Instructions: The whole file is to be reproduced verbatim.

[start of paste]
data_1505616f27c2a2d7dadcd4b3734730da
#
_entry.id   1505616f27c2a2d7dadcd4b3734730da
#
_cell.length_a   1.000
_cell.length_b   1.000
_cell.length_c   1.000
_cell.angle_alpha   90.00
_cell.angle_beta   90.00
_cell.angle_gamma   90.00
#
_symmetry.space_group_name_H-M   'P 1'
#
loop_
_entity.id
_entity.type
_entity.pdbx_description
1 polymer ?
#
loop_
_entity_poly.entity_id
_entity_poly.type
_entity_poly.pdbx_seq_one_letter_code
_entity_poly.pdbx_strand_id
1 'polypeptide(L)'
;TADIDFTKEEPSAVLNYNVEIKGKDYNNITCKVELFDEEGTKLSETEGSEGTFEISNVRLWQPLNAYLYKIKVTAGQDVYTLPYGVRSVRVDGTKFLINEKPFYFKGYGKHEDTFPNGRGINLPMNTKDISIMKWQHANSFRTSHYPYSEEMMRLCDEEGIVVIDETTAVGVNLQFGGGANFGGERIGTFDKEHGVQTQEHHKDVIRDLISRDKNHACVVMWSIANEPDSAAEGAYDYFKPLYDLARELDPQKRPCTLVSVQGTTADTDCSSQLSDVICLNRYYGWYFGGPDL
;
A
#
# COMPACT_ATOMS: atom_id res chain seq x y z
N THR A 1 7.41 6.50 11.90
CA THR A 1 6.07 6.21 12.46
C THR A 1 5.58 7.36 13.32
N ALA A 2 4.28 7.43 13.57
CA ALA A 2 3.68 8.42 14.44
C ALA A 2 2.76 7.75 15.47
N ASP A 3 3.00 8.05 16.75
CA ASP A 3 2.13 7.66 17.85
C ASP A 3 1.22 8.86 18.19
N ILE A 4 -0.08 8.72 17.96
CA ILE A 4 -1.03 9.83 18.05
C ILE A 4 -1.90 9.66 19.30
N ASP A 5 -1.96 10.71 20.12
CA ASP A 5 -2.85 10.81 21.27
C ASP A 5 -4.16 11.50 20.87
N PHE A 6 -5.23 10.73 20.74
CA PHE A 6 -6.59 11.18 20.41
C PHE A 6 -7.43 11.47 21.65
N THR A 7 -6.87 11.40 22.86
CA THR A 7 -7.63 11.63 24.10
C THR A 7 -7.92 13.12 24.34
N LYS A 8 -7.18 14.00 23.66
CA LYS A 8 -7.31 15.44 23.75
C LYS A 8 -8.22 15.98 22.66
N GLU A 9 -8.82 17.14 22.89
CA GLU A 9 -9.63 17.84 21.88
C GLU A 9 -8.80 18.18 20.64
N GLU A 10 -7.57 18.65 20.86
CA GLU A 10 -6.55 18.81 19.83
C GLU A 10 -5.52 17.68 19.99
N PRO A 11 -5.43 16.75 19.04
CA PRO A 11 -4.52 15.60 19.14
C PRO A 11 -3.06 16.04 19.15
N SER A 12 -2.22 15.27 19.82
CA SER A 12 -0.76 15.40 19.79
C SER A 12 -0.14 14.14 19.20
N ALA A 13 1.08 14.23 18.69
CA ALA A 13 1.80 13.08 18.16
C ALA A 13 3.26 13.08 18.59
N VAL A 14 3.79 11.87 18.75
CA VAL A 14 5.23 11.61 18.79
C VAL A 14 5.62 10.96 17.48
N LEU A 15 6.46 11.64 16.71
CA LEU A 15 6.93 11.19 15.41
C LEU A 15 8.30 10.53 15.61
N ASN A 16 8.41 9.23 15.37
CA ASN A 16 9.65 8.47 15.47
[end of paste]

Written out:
data_1505616f27c2a2d7dadcd4b3734730da
#
_entry.id   1505616f27c2a2d7dadcd4b3734730da
#
_cell.length_a   1.000
_cell.length_b   1.000
_cell.length_c   1.000
_cell.angle_alpha   90.00
_cell.angle_beta   90.00
_cell.angle_gamma   90.00
#
_symmetry.space_group_name_H-M   'P 1'
#
loop_
_entity.id
_entity.type
_entity.pdbx_description
1 polymer ?
#
loop_
_entity_poly.entity_id
_entity_poly.type
_entity_poly.pdbx_seq_one_letter_code
_entity_poly.pdbx_strand_id
1 'polypeptide(L)'
;TADIDFTKEEPSAVLNYNVEIKGKDYNNITCKVELFDEEGTKLSETEGSEGTFEISNVRLWQPLNAYLYKIKVTAGQDVYTLPYGVRSVRVDGTKFLINEKPFYFKGYGKHEDTFPNGRGINLPMNTKDISIMKWQHANSFRTSHYPYSEEMMRLCDEEGIVVIDETTAVGVNLQFGGGANFGGERIGTFDKEHGVQTQEHHKDVIRDLISRDKNHACVVMWSIANEPDSAAEGAYDYFKPLYDLARELDPQKRPCTLVSVQGTTADTDCSSQLSDVICLNRYYGWYFGGPDL
;
A
#
# COMPACT_ATOMS: atom_id res chain seq x y z
N THR A 1 7.41 6.50 11.90
CA THR A 1 6.07 6.21 12.46
C THR A 1 5.58 7.36 13.32
N ALA A 2 4.28 7.43 13.57
CA ALA A 2 3.68 8.42 14.44
C ALA A 2 2.76 7.75 15.47
N ASP A 3 3.00 8.05 16.75
CA ASP A 3 2.13 7.66 17.85
C ASP A 3 1.22 8.86 18.19
N ILE A 4 -0.08 8.72 17.96
CA ILE A 4 -1.03 9.83 18.05
C ILE A 4 -1.90 9.66 19.30
N ASP A 5 -1.96 10.71 20.12
CA ASP A 5 -2.85 10.81 21.27
C ASP A 5 -4.16 11.50 20.87
N PHE A 6 -5.23 10.73 20.74
CA PHE A 6 -6.59 11.18 20.41
C PHE A 6 -7.43 11.47 21.65
N THR A 7 -6.87 11.40 22.86
CA THR A 7 -7.63 11.63 24.10
C THR A 7 -7.92 13.12 24.34
N LYS A 8 -7.18 14.00 23.66
CA LYS A 8 -7.31 15.44 23.75
C LYS A 8 -8.22 15.98 22.66
N GLU A 9 -8.82 17.14 22.89
CA GLU A 9 -9.63 17.84 21.88
C GLU A 9 -8.80 18.18 20.64
N GLU A 10 -7.57 18.65 20.86
CA GLU A 10 -6.55 18.81 19.83
C GLU A 10 -5.52 17.68 19.99
N PRO A 11 -5.43 16.75 19.04
CA PRO A 11 -4.52 15.60 19.14
C PRO A 11 -3.06 16.04 19.15
N SER A 12 -2.22 15.27 19.82
CA SER A 12 -0.76 15.40 19.79
C SER A 12 -0.14 14.14 19.20
N ALA A 13 1.08 14.23 18.69
CA ALA A 13 1.80 13.08 18.16
C ALA A 13 3.26 13.08 18.59
N VAL A 14 3.79 11.87 18.75
CA VAL A 14 5.23 11.61 18.79
C VAL A 14 5.62 10.96 17.48
N LEU A 15 6.46 11.64 16.71
CA LEU A 15 6.93 11.19 15.41
C LEU A 15 8.30 10.53 15.61
N ASN A 16 8.41 9.23 15.37
CA ASN A 16 9.65 8.47 15.47